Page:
COMPASS is a high-energy physics experiment at the Super Proton Synchrotron (SPS) at CERN in Geneva, Switzerland. The purpose of this experiment is the study of hadron structure and hadron spectroscopy with high intensity muon and hadron beams.
About 240 physicists from 11 countries and 28 institutions work in COMPASS, which has been the largest running experiment at CERN until the start of the Large Hadron Collider (LHC). It has also been a pioneer in adopting new detector and readout technologies such as GEM and MicroMega tracking detectors.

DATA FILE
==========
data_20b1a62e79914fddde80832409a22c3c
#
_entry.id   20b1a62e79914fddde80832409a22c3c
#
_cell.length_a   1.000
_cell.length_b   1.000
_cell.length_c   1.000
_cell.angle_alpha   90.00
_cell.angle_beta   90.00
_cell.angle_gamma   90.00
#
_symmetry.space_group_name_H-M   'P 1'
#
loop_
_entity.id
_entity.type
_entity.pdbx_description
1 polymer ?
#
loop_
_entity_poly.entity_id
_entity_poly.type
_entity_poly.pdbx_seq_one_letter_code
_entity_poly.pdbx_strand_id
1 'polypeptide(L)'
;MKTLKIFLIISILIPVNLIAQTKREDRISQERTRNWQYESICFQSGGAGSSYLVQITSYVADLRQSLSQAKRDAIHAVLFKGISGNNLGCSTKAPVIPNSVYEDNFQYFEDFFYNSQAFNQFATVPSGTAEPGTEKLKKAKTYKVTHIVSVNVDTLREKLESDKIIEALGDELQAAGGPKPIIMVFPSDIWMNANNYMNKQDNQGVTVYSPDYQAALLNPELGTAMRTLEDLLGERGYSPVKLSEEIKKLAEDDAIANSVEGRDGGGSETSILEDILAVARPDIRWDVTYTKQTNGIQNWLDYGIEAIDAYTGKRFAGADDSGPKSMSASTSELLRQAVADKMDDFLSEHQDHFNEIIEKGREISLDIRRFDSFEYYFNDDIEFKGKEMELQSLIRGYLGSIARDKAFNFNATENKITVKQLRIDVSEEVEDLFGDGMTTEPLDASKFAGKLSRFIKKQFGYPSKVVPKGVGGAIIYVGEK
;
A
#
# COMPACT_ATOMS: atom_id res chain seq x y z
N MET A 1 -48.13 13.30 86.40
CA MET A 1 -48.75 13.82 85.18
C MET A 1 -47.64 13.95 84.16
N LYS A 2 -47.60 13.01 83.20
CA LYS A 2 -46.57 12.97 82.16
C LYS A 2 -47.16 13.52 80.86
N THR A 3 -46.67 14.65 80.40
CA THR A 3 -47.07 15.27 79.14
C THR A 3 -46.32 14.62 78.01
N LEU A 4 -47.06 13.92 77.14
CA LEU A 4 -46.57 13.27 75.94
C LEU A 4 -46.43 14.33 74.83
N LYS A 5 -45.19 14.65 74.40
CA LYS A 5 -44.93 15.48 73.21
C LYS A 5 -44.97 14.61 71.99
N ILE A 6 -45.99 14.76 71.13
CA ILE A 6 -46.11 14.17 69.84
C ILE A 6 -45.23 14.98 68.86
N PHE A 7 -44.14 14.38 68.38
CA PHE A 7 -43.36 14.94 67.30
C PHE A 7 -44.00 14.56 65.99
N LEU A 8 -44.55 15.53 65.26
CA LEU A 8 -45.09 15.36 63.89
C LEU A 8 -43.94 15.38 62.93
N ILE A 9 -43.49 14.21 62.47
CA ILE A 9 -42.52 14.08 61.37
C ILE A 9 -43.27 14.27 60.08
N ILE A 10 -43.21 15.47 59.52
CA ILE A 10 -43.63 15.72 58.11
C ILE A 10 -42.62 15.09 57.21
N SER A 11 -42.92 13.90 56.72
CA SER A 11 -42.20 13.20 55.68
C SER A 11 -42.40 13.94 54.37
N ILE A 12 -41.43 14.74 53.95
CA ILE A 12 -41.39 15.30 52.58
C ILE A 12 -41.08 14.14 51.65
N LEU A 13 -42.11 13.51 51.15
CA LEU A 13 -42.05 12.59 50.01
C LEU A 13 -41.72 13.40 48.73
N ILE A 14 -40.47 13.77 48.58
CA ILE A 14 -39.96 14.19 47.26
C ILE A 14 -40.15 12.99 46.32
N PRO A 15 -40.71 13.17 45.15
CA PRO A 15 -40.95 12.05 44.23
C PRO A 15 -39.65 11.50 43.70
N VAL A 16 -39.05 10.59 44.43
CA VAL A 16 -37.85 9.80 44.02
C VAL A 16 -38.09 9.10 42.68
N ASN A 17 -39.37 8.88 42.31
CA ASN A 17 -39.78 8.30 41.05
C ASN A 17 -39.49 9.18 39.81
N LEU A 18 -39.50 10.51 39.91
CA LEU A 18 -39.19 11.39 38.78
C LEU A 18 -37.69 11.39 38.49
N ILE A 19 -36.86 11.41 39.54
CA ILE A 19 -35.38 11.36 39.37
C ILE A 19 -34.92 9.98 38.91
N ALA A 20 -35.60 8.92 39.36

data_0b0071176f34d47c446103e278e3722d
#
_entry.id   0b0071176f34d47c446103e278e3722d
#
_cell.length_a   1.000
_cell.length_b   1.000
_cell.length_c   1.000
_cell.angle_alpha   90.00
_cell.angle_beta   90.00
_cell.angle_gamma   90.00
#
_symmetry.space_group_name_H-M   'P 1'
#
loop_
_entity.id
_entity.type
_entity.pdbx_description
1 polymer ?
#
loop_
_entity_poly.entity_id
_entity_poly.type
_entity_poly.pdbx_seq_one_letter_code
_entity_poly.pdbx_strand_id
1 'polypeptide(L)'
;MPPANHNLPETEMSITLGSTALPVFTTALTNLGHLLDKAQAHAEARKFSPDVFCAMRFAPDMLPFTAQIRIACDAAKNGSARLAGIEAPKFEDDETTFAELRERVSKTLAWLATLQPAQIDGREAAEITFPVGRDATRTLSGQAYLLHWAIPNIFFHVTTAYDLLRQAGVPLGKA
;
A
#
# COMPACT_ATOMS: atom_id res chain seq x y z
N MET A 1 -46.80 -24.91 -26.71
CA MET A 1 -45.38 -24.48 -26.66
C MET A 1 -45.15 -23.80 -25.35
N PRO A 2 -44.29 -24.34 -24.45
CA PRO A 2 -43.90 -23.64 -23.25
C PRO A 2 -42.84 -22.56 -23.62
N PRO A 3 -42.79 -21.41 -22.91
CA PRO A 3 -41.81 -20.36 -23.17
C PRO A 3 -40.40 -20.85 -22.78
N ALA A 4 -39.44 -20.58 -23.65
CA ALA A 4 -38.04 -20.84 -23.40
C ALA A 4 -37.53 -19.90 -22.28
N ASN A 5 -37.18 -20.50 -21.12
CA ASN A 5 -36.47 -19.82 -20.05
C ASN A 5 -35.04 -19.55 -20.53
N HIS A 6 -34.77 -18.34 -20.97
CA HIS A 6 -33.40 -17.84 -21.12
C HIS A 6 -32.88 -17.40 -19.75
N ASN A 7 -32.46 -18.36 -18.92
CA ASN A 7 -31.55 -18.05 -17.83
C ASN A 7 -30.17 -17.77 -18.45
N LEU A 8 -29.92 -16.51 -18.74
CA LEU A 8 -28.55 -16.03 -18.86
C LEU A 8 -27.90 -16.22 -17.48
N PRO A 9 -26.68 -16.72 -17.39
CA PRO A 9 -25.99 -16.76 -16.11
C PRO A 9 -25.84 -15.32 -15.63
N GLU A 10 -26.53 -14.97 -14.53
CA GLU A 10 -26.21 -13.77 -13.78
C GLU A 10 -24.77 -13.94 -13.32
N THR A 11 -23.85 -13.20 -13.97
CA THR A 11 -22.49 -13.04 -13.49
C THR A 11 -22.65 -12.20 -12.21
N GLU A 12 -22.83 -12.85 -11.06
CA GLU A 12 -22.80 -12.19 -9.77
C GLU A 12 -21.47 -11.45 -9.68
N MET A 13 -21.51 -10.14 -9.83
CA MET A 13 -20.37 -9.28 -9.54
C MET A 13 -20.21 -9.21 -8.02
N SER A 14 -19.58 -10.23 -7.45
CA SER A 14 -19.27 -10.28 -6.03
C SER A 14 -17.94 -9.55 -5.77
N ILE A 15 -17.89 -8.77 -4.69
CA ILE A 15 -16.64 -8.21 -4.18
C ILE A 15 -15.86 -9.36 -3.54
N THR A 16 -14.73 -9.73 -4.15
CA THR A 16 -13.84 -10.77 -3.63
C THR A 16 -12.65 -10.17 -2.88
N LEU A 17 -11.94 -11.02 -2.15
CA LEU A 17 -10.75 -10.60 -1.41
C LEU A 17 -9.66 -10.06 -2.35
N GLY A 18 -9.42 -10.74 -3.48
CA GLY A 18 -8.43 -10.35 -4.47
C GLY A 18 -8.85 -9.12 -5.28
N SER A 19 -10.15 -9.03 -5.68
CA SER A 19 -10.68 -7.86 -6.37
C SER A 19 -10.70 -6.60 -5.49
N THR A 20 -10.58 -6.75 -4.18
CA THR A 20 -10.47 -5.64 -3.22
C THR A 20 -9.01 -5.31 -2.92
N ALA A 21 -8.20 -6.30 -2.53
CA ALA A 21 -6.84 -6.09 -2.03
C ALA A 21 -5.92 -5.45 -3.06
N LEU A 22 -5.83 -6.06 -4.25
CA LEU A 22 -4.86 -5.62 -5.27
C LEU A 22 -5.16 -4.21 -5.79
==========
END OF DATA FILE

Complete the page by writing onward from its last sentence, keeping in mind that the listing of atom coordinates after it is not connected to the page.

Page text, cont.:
The experimental setup has a fixed-target geometry and features a two-level magnetic spectrometer with calorimeters and particle identification in both levels.
- GEM and PixelGEM Tracking Detectors
- Silicon Microstrip Detectors
- Data Acquisition
- Data Analysis